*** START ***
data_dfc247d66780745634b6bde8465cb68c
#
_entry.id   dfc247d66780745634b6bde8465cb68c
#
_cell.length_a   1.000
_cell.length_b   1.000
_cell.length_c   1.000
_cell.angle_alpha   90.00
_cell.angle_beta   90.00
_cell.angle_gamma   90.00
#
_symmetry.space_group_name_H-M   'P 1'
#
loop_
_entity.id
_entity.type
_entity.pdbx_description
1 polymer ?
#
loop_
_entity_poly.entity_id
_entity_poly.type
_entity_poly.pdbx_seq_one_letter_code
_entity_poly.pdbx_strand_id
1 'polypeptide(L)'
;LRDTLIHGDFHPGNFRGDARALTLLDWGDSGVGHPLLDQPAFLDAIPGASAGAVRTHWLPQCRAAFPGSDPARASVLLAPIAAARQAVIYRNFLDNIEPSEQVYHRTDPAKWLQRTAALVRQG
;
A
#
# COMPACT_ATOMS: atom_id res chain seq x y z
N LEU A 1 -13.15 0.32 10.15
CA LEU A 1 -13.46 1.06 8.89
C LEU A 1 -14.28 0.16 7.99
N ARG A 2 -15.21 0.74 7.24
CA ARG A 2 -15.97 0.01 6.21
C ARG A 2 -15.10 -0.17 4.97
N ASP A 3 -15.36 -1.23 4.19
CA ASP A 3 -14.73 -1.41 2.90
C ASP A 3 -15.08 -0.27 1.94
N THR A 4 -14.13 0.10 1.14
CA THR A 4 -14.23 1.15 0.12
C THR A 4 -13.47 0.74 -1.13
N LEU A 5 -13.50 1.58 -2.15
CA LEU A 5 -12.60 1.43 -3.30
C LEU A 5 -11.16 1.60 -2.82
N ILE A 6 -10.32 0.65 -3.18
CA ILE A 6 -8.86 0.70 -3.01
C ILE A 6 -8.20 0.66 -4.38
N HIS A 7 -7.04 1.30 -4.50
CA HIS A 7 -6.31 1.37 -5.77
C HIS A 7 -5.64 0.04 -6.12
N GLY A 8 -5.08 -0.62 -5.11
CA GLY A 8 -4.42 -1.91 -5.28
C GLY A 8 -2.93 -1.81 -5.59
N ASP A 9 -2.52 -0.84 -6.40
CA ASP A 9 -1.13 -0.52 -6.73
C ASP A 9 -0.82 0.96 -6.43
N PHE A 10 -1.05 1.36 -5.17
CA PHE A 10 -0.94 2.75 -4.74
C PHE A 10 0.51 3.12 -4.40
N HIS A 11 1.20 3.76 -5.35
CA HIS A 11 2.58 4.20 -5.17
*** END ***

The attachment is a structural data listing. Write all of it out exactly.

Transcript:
data_dfc247d66780745634b6bde8465cb68c
#
_entry.id   dfc247d66780745634b6bde8465cb68c
#
_cell.length_a   1.000
_cell.length_b   1.000
_cell.length_c   1.000
_cell.angle_alpha   90.00
_cell.angle_beta   90.00
_cell.angle_gamma   90.00
#
_symmetry.space_group_name_H-M   'P 1'
#
loop_
_entity.id
_entity.type
_entity.pdbx_description
1 polymer ?
#
loop_
_entity_poly.entity_id
_entity_poly.type
_entity_poly.pdbx_seq_one_letter_code
_entity_poly.pdbx_strand_id
1 'polypeptide(L)'
;LRDTLIHGDFHPGNFRGDARALTLLDWGDSGVGHPLLDQPAFLDAIPGASAGAVRTHWLPQCRAAFPGSDPARASVLLAPIAAARQAVIYRNFLDNIEPSEQVYHRTDPAKWLQRTAALVRQG
;
A
#
# COMPACT_ATOMS: atom_id res chain seq x y z
N LEU A 1 -13.15 0.32 10.15
CA LEU A 1 -13.46 1.06 8.89
C LEU A 1 -14.28 0.16 7.99
N ARG A 2 -15.21 0.74 7.24
CA ARG A 2 -15.97 0.01 6.21
C ARG A 2 -15.10 -0.17 4.97
N ASP A 3 -15.36 -1.23 4.19
CA ASP A 3 -14.73 -1.41 2.90
C ASP A 3 -15.08 -0.27 1.94
N THR A 4 -14.13 0.10 1.14
CA THR A 4 -14.23 1.15 0.12
C THR A 4 -13.47 0.74 -1.13
N LEU A 5 -13.50 1.58 -2.15
CA LEU A 5 -12.60 1.43 -3.30
C LEU A 5 -11.16 1.60 -2.82
N ILE A 6 -10.32 0.65 -3.18
CA ILE A 6 -8.86 0.70 -3.01
C ILE A 6 -8.20 0.66 -4.38
N HIS A 7 -7.04 1.30 -4.50
CA HIS A 7 -6.31 1.37 -5.77
C HIS A 7 -5.64 0.04 -6.12
N GLY A 8 -5.08 -0.62 -5.11
CA GLY A 8 -4.42 -1.91 -5.28
C GLY A 8 -2.93 -1.81 -5.59
N ASP A 9 -2.52 -0.84 -6.40
CA ASP A 9 -1.13 -0.52 -6.73
C ASP A 9 -0.82 0.96 -6.43
N PHE A 10 -1.05 1.36 -5.17
CA PHE A 10 -0.94 2.75 -4.74
C PHE A 10 0.51 3.12 -4.40
N HIS A 11 1.20 3.76 -5.35
CA HIS A 11 2.58 4.20 -5.17